Creating a Replay System in Unity

A replay system is a great way to let players relive their best (or worst) moments of gameplay, improve their strategy, and more! In this tutorial, you’ll build a simple state-based replay system and learn about how replay systems work. By Teddy Engel.

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Replaying Action Frames

Your game already records everything correctly when you press Start Recording. But you can’t see your system working yet! It’s time to replay.

Starting at the Beginning

When the playback starts, you need to reset the position you’re reading from in memoryStream. Otherwise the internal position will always be at the end of the stream, where there’s nothing to read!

You already created a method called ResetReplayFrame that does this, so you only need to call it. Add this at the beginning of StartReplaying:


Reading Positions From the Stream

Every frame, you loop over the entire list of transform components. For each one, you look at memoryStream and read the three floats representing its position. Then you use those values to update the transform’s localPosition.

First add this method at the end of the class:

private void LoadTransform(Transform transform)
    float x = binaryReader.ReadSingle();
    float y = binaryReader.ReadSingle();
    float z = binaryReader.ReadSingle();
    transform.localPosition = new Vector3(x, y, z);

This method sets the position of one transform. You call binaryReader.ReadSingle() three times to read the values for x, y and z from memoryStream. Then you set the transform’s local position using those values.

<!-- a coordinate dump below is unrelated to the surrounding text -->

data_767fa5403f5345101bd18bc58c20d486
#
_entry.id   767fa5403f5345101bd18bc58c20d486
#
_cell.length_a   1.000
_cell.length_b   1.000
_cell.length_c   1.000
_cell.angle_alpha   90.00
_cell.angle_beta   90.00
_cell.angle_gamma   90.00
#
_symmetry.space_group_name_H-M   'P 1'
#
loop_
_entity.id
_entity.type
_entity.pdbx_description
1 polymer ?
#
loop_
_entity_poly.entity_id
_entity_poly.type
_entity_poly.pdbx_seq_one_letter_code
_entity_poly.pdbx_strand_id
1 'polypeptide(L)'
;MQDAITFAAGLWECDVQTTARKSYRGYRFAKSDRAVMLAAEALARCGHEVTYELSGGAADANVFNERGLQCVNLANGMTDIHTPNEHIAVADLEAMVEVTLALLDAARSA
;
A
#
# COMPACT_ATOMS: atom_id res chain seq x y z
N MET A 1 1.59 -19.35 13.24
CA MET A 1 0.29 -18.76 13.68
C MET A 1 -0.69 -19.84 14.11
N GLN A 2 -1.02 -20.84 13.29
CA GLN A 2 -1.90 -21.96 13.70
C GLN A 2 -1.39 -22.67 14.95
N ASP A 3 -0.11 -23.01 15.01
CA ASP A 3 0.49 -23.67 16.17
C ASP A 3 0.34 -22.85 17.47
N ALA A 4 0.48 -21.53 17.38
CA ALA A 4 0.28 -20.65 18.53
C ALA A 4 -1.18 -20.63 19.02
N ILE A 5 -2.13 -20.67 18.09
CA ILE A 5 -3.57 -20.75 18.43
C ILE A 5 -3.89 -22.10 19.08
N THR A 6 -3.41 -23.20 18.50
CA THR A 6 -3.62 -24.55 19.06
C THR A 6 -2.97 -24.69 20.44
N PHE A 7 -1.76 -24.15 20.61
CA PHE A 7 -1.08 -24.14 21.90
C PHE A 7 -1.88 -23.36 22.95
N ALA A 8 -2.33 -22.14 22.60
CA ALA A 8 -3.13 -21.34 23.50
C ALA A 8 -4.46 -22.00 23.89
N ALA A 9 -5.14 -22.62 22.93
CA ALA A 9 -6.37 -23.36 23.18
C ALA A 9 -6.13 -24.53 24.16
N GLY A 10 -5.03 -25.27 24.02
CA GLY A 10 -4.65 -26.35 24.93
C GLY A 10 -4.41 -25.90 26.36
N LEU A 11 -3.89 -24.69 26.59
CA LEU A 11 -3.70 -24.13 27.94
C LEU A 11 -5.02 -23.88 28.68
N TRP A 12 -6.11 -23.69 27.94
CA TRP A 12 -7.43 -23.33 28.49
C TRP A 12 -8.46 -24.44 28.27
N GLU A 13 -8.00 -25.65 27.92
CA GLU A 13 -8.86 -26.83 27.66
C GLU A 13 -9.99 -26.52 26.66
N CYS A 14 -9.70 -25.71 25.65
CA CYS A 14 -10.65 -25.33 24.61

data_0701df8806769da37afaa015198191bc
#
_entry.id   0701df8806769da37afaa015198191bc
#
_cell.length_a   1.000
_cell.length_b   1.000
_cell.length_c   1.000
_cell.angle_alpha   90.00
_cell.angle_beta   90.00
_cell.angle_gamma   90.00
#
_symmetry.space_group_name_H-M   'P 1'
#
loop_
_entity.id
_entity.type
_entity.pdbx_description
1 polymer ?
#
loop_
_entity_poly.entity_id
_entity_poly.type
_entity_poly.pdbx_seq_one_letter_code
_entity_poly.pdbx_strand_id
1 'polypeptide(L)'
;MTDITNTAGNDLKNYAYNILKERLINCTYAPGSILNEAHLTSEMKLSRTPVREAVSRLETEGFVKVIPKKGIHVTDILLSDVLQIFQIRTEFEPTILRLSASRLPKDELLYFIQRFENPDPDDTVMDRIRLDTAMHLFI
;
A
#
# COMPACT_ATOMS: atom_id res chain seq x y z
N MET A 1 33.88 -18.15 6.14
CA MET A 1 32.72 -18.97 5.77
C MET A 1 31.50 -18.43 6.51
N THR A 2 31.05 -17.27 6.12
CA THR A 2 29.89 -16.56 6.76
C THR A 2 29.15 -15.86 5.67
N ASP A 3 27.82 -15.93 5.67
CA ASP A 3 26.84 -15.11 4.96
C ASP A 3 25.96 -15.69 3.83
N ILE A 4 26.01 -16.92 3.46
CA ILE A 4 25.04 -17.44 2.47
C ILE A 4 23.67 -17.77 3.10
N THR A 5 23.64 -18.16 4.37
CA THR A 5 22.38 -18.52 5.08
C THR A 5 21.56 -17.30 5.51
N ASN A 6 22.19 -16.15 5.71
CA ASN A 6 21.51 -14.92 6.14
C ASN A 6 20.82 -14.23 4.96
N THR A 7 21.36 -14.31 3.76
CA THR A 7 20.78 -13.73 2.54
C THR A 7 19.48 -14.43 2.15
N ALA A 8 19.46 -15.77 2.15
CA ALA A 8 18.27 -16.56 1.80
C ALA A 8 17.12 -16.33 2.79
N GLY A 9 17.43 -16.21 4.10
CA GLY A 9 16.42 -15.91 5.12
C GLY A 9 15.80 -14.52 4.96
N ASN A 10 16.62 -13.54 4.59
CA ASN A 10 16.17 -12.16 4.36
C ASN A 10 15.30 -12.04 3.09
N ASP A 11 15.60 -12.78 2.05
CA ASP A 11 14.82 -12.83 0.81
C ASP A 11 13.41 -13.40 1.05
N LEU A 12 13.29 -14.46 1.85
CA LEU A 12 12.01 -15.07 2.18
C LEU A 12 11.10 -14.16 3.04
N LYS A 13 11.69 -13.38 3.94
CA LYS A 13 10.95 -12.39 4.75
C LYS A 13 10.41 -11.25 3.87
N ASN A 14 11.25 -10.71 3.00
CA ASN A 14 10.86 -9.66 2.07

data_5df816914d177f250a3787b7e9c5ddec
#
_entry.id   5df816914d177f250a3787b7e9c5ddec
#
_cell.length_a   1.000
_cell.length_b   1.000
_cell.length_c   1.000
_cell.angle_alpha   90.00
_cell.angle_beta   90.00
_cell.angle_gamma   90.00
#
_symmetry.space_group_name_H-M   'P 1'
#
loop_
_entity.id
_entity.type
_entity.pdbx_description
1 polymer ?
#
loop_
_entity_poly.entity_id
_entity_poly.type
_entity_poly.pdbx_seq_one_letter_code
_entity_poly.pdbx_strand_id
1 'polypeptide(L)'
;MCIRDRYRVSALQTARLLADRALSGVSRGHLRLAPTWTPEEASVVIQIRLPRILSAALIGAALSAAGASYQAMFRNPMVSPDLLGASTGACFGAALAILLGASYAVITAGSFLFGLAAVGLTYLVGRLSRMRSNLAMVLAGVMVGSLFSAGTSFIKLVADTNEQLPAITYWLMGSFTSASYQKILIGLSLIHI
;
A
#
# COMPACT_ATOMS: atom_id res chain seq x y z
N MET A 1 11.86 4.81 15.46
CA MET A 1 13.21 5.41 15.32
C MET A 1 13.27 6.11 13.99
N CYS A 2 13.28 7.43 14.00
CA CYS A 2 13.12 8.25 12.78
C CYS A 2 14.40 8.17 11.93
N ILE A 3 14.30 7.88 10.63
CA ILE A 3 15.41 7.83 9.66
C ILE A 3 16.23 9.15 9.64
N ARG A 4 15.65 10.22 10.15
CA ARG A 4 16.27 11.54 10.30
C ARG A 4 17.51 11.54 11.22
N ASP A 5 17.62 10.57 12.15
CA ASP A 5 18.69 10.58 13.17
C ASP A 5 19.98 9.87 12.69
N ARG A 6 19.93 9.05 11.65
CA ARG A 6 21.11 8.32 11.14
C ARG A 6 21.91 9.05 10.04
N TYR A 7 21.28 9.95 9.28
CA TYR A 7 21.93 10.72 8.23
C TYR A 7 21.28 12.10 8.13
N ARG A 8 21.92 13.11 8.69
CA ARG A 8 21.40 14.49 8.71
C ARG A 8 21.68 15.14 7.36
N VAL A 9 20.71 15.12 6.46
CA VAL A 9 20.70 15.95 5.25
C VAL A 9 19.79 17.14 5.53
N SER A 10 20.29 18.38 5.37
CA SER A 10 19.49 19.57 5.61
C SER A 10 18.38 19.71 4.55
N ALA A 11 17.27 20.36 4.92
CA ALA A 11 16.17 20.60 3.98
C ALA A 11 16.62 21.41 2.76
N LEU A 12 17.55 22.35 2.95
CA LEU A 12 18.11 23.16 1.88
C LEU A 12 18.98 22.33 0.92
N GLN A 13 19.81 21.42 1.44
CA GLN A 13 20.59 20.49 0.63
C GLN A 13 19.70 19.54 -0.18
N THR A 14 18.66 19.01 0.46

Now you need to loop over the transforms and load them in the same order they were added to the array. Add this method above LoadTransform:

private void LoadTransforms(Transform[] transforms)
    foreach (Transform transform in transforms)

Finally, call your loading logic in UpdateReplaying:


This code starts from the beginning of the memory stream and loads each frame in order, reproducing exactly what the game was doing during recording. Awesome!

But when it reaches the end of the memory stream, it just keeps going, because you haven’t told it to stop. You might say it’s a little … bird-brained. :]

If you played back a replay now, you would start to get EndOfStreamException errors:
creating a replay bird-brained-memoryStream

Fix it by adding this code at the beginning of UpdateReplaying:

if (memoryStream.Position >= memoryStream.Length)

Now run the scene. Start recording and move Birdy around the level. Stop recording and click Start Replay to see all Birdy’s moves play back like you recorded them.

creating a replay recording and replaying

Give yourself a high five!

You might notice a small issue: The system doesn’t record the direction Birdy is facing! Time to fix that.

Recording the Direction

It’s quite simple to add more elements to save and load so your replay becomes more precise. Be mindful, though, that every new element you track means the replay will use more memory every frame.

If you open CharacterController2D.cs, you can see that Birdy’s direction is updated by multiplying the localScale.x property of the transform by 1, to face right or -1, to face left. So, to record the direction Birdy is facing, you need to save and load the scale as well as the position.

To store the scale each frame, add this to the bottom of SaveTransform:


Then add this at the end of LoadTransform to read and apply the scale when you replay:

x = binaryReader.ReadSingle();
y = binaryReader.ReadSingle();
z = binaryReader.ReadSingle();
transform.localScale = new Vector3(x, y, z);